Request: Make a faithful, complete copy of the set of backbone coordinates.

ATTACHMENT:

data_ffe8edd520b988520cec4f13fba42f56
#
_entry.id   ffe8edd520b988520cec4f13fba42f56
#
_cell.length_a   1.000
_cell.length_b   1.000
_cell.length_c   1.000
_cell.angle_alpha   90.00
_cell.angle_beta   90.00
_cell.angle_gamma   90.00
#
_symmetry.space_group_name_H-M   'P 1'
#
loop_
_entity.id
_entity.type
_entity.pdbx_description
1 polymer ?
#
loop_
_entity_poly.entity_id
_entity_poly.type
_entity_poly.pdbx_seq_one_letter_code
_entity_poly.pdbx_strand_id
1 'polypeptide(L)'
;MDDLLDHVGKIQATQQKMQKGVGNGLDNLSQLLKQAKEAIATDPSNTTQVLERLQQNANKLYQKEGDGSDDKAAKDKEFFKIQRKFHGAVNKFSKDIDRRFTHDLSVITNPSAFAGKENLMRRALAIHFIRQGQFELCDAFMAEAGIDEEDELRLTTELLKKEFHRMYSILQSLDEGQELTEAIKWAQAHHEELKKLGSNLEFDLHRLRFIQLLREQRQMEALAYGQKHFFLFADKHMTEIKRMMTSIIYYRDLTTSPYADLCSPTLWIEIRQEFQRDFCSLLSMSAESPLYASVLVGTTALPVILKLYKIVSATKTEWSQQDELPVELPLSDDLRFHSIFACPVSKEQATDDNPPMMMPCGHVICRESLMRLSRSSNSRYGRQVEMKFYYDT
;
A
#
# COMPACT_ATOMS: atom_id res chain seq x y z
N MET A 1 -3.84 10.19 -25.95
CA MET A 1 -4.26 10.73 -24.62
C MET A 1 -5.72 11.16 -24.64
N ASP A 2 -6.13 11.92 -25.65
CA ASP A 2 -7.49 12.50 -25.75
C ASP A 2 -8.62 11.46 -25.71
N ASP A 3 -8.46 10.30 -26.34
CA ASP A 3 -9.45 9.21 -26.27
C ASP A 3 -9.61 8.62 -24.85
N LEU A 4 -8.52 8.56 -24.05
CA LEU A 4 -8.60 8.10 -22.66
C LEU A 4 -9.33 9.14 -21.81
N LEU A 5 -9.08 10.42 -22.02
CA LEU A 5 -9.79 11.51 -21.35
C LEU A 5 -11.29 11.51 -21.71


data_ffe8edd520b988520cec4f13fba42f56
#
_entry.id   ffe8edd520b988520cec4f13fba42f56
#
_cell.length_a   1.000
_cell.length_b   1.000
_cell.length_c   1.000
_cell.angle_alpha   90.00
_cell.angle_beta   90.00
_cell.angle_gamma   90.00
#
_symmetry.space_group_name_H-M   'P 1'
#
loop_
_entity.id
_entity.type
_entity.pdbx_description
1 polymer ?
#
loop_
_entity_poly.entity_id
_entity_poly.type
_entity_poly.pdbx_seq_one_letter_code
_entity_poly.pdbx_strand_id
1 'polypeptide(L)'
;MDDLLDHVGKIQATQQKMQKGVGNGLDNLSQLLKQAKEAIATDPSNTTQVLERLQQNANKLYQKEGDGSDDKAAKDKEFFKIQRKFHGAVNKFSKDIDRRFTHDLSVITNPSAFAGKENLMRRALAIHFIRQGQFELCDAFMAEAGIDEEDELRLTTELLKKEFHRMYSILQSLDEGQELTEAIKWAQAHHEELKKLGSNLEFDLHRLRFIQLLREQRQMEALAYGQKHFFLFADKHMTEIKRMMTSIIYYRDLTTSPYADLCSPTLWIEIRQEFQRDFCSLLSMSAESPLYASVLVGTTALPVILKLYKIVSATKTEWSQQDELPVELPLSDDLRFHSIFACPVSKEQATDDNPPMMMPCGHVICRESLMRLSRSSNSRYGRQVEMKFYYDT
;
A
#
# COMPACT_ATOMS: atom_id res chain seq x y z
N MET A 1 -3.84 10.19 -25.95
CA MET A 1 -4.26 10.73 -24.62
C MET A 1 -5.72 11.16 -24.64
N ASP A 2 -6.13 11.92 -25.65
CA ASP A 2 -7.49 12.50 -25.75
C ASP A 2 -8.62 11.46 -25.71
N ASP A 3 -8.46 10.30 -26.34
CA ASP A 3 -9.45 9.21 -26.27
C ASP A 3 -9.61 8.62 -24.85
N LEU A 4 -8.52 8.56 -24.05
CA LEU A 4 -8.60 8.10 -22.66
C LEU A 4 -9.33 9.14 -21.81
N LEU A 5 -9.08 10.42 -22.02
CA LEU A 5 -9.79 11.51 -21.35
C LEU A 5 -11.29 11.51 -21.71